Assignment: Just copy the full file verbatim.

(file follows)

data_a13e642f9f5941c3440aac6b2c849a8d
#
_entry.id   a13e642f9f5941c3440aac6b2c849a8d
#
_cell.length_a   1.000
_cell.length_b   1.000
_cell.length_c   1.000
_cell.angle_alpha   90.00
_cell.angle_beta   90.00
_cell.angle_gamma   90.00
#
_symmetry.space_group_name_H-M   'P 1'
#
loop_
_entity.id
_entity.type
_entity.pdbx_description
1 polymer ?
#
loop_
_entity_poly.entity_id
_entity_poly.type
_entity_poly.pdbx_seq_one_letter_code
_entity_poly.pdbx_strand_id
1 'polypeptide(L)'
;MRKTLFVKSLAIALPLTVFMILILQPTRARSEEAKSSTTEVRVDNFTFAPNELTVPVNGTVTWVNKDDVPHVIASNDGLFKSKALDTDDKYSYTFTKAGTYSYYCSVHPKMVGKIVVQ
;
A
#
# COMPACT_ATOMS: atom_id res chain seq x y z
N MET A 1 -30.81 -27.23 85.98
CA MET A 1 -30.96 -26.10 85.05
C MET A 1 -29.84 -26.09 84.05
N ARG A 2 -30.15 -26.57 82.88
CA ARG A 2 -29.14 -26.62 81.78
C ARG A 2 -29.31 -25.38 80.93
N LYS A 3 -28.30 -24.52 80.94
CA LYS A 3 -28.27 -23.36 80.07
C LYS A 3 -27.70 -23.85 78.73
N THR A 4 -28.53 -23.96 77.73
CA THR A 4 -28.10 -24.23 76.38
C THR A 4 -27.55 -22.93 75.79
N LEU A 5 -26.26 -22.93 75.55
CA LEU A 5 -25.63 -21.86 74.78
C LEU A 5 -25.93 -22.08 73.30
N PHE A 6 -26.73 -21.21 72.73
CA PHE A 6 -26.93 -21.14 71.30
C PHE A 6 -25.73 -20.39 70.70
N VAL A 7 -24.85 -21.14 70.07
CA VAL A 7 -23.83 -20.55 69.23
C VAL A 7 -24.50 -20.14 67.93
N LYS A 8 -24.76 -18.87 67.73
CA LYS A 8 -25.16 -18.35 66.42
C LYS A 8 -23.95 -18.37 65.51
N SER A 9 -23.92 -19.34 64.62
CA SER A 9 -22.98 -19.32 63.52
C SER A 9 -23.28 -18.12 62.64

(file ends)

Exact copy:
data_a13e642f9f5941c3440aac6b2c849a8d
#
_entry.id   a13e642f9f5941c3440aac6b2c849a8d
#
_cell.length_a   1.000
_cell.length_b   1.000
_cell.length_c   1.000
_cell.angle_alpha   90.00
_cell.angle_beta   90.00
_cell.angle_gamma   90.00
#
_symmetry.space_group_name_H-M   'P 1'
#
loop_
_entity.id
_entity.type
_entity.pdbx_description
1 polymer ?
#
loop_
_entity_poly.entity_id
_entity_poly.type
_entity_poly.pdbx_seq_one_letter_code
_entity_poly.pdbx_strand_id
1 'polypeptide(L)'
;MRKTLFVKSLAIALPLTVFMILILQPTRARSEEAKSSTTEVRVDNFTFAPNELTVPVNGTVTWVNKDDVPHVIASNDGLFKSKALDTDDKYSYTFTKAGTYSYYCSVHPKMVGKIVVQ
;
A
#
# COMPACT_ATOMS: atom_id res chain seq x y z
N MET A 1 -30.81 -27.23 85.98
CA MET A 1 -30.96 -26.10 85.05
C MET A 1 -29.84 -26.09 84.05
N ARG A 2 -30.15 -26.57 82.88
CA ARG A 2 -29.14 -26.62 81.78
C ARG A 2 -29.31 -25.38 80.93
N LYS A 3 -28.30 -24.52 80.94
CA LYS A 3 -28.27 -23.36 80.07
C LYS A 3 -27.70 -23.85 78.73
N THR A 4 -28.53 -23.96 77.73
CA THR A 4 -28.10 -24.23 76.38
C THR A 4 -27.55 -22.93 75.79
N LEU A 5 -26.26 -22.93 75.55
CA LEU A 5 -25.63 -21.86 74.78
C LEU A 5 -25.93 -22.08 73.30
N PHE A 6 -26.73 -21.21 72.73
CA PHE A 6 -26.93 -21.14 71.30
C PHE A 6 -25.73 -20.39 70.70
N VAL A 7 -24.85 -21.14 70.07
CA VAL A 7 -23.83 -20.55 69.23
C VAL A 7 -24.50 -20.14 67.93
N LYS A 8 -24.76 -18.87 67.73
CA LYS A 8 -25.16 -18.35 66.42
C LYS A 8 -23.95 -18.37 65.51
N SER A 9 -23.92 -19.34 64.62
CA SER A 9 -22.98 -19.32 63.52
C SER A 9 -23.28 -18.12 62.64